Siemens vs Allen-Bradley: Function Blocks

iemens and Rockwell Automation are two giants competing in industrial automation technology today.  Rockwell (aka Allen-Bradley) seems to be more popular in the US market, but Siemens has a larger international customer base.  A cursory Google search will reveal that there is no lack of debate among automation professionals over which one is preferred.
On the higher end of their PLC lines, the programming environments to use are:
  •   Siemens - Step 7 Simatic Manager for S7-300 and 400 level PLCs
  •   Allen-Bradley (AB) - RSLogix 5000 for the Control Logix and Compact Logix PLCs 
As someone who uses both platforms regularly, I would like to compare one of the key differences between them - function blocks.

What's a function block?

Siemens uses the term Function Block (FB) for program routines that can have internal memory, as opposed to Function Calls (FC) that have only temporary internal memory.  Function blocks are a fundamental concept in the Siemens platform, which give them a significant advantage for large, modular applications.
In AB’s RSLogix 5000 version 16 and higher, reusable function blocks are called Add-On Instructions (AOI) and can be defined with interface parameters and local tags.  Since this feature was only added in 2007, it is often overlooked and doesn’t fit as seamlessly into the overall environment.
Why use function blocks, you ask?  You must read the DMC blog: "IEC 61131-3 Function Blocks - Unleash the Power!"
It is worth mentioning that both platforms adhere to the IEC-61131-3 standard, which means that function blocks are available and can be written in any of the standard's languages.

Interfacing to an instance of a function block

The way you interface to a function block is critical for program efficiency, readability, and development time.  The point of a reusable function block is to wrap up complex or repetitive code and make a simple and easy to use interface in order to use that code.  For example, when I visit a fast food drive-thru, I don’t need to tell them how to make a burger.  They have made billions before mine.  I just want to give my order, watch my burger come out the window, and then be on my way.
In AB:  Parameters in ladder have to be referenced independently from the function block call
If the function block instance is called in ladder, the input parameters can only be assigned with the block call if they are constants.  Variable inputs must be assigned to input parameters in preceding ladder rungs.  Outputs must be referenced in ladder rungs following the function block call.  If calling the function block instance in FBD (function block diagram), then variables can be directly assigned to input and output parameters.
Disadvantage:  More rungs of ladder to maintain.  If called in FBD instead, then there are restrictions on instance declaration (see below) and simple Boolean logic is more complicated because you must use the FBD function boxes instead of contacts and coils.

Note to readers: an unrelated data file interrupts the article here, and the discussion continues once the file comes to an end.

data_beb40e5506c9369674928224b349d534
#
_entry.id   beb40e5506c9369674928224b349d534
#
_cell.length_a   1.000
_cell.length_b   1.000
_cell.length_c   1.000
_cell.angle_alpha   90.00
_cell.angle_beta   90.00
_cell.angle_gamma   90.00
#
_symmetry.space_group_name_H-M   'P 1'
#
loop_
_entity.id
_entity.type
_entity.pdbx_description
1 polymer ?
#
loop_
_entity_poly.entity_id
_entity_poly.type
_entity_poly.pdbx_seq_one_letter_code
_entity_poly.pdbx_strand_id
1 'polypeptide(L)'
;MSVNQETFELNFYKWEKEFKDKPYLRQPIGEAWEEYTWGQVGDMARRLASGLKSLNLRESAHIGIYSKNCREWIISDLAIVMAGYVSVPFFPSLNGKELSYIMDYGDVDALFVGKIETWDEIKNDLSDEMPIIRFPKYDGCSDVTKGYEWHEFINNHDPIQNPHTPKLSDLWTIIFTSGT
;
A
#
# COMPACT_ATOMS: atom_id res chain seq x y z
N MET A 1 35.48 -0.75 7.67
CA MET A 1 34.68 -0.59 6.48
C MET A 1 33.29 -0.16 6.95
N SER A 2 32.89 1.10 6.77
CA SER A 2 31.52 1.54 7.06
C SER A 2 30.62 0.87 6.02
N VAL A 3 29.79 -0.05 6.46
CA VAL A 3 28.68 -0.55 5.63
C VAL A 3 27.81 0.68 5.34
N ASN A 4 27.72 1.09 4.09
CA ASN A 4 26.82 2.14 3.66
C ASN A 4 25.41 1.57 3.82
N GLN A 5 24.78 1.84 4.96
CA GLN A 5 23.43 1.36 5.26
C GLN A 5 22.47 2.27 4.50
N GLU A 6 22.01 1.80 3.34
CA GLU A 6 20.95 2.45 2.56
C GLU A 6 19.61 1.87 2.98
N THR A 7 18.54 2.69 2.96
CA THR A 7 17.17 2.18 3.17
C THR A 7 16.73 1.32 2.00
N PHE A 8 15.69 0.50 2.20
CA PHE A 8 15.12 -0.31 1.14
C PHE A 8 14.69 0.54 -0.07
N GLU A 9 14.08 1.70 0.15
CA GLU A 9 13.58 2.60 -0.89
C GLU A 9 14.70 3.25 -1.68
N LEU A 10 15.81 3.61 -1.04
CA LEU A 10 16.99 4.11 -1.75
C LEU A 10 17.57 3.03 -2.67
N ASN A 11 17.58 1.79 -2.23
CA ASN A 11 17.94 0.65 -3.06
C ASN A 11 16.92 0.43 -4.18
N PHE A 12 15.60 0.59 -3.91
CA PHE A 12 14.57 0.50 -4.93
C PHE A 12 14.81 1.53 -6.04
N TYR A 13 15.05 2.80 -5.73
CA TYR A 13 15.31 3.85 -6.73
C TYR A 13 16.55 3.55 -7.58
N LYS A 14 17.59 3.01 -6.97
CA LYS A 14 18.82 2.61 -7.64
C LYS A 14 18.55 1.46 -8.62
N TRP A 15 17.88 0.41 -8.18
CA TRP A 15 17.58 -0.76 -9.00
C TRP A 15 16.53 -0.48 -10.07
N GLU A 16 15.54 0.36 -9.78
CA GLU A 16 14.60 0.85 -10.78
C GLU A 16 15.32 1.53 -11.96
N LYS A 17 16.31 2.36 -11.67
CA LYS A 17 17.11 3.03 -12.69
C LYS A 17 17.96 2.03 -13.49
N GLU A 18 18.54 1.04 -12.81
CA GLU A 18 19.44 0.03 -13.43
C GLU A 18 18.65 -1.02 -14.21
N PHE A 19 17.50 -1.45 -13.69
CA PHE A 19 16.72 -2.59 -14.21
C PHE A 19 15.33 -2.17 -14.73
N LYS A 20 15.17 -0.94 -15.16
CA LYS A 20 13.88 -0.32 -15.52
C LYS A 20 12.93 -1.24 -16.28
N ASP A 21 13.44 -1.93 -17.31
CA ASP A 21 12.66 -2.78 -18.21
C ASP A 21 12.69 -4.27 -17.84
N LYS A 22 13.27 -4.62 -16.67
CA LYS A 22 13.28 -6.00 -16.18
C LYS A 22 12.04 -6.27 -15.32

In Siemens:  Parameters are directly interfaced in both ladder and FBD
Function block instances that are called in ladder and FBD are essentially the same.  Even in ladder, variables can be assigned directly to input parameters.  Boolean input parameters can also be assigned to the result of ladder logic operations.  Function block outputs can be assigned directly to variables in the same rung of ladder.
Note that function block input and output parameters can also be accessed symbolically from other rungs in ladder logic (just like the AB example above), but Siemens has the additional advantage of directly assigning input and output parameters in the same rung as the function block call.
Advantage:  All input and output parameter assignment for a function block instance can be consolidated in one rung and not spread out on separate rungs or throughout the program.

Declaring an instance of a function block

In AB:  Limited to program tag file.  If using FBD, cannot reside in a UDT
Instances of AOIs are most commonly declared in the “Program Tags” file of a program folder.   Even for very modular programs, all function blocks are listed in this one common location.  Instances can be declared within UDTs (user-defined types), but not if you want to use them in the FBD environment.
Advantage:  Simplicity.  One location to look through for each program folder.

In Siemens:  Memory resides in an instance data block, but is declared within parent function blocks.
Most program logic, not just reusable logic, is located within function blocks.  “Parent” function blocks are assigned an instance data block.  All reusable function block instances can be declared within the parent function block’s static memory.
Advantage:  Modularity.  Instances are declared within the function block that they are called.


In summary, Siemens seems to offer a little more flexibility in how function blocks are interfaced and instantiated.  We have seen, however, that both Allen Bradley and Siemens offer solutions for reusable function blocks on their higher-end PLCs.  Both Function Blocks in Siemens and Add-On Instructions in Allen Bradley will enhance the modularity and maintainability of your PLC program.  

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